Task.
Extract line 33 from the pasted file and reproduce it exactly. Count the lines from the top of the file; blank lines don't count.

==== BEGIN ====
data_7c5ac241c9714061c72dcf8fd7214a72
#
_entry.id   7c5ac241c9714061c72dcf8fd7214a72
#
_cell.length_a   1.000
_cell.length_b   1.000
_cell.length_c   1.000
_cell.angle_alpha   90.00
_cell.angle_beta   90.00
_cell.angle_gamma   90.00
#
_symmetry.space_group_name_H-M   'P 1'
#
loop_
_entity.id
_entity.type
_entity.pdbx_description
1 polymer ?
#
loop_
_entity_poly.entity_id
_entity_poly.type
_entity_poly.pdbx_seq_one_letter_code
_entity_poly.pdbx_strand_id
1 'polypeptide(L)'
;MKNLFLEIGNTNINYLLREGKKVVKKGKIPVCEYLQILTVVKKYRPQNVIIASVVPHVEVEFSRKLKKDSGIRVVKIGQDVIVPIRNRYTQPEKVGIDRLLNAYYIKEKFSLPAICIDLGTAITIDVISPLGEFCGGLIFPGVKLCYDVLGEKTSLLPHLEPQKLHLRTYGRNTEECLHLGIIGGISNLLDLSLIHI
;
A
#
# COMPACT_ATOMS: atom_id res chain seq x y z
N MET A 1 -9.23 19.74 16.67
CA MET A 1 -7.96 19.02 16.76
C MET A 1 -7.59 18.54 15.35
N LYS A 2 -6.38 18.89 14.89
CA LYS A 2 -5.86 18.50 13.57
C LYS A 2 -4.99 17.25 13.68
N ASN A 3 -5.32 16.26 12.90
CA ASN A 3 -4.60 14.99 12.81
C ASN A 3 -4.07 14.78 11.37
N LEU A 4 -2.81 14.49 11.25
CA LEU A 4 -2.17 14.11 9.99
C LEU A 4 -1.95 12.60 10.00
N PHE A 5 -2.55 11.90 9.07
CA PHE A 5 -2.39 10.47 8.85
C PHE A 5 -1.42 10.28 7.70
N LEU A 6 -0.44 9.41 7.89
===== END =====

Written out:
C MET A 1 -7.59 18.54 15.35